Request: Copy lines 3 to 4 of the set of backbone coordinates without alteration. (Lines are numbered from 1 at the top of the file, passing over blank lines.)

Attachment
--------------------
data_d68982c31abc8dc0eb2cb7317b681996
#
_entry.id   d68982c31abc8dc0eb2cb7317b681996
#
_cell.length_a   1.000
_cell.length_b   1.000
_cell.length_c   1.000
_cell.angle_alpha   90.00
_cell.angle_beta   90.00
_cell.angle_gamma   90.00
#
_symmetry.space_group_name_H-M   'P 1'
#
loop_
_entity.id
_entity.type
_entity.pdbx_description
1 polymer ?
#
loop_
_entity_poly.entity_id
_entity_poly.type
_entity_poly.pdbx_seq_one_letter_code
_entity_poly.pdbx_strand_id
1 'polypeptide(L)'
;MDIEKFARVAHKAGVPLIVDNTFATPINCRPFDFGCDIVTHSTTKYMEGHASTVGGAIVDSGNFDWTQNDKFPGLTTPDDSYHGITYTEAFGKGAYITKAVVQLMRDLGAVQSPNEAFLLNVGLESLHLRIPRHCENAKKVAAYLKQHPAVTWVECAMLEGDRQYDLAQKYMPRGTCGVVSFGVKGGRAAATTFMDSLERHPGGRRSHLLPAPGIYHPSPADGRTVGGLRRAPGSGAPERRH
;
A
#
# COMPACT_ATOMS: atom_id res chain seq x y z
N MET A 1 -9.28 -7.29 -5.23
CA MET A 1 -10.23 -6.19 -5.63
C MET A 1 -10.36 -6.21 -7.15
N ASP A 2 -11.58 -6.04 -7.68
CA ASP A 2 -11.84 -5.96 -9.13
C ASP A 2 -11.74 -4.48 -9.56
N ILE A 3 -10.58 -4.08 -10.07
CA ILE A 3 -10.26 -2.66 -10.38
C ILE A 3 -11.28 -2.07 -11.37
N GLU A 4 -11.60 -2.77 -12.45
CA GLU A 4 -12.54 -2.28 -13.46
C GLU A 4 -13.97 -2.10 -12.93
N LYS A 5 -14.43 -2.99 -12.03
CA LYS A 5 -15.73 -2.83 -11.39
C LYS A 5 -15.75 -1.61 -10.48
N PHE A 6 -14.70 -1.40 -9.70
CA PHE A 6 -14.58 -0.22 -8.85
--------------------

_entry.id   d68982c31abc8dc0eb2cb7317b681996
#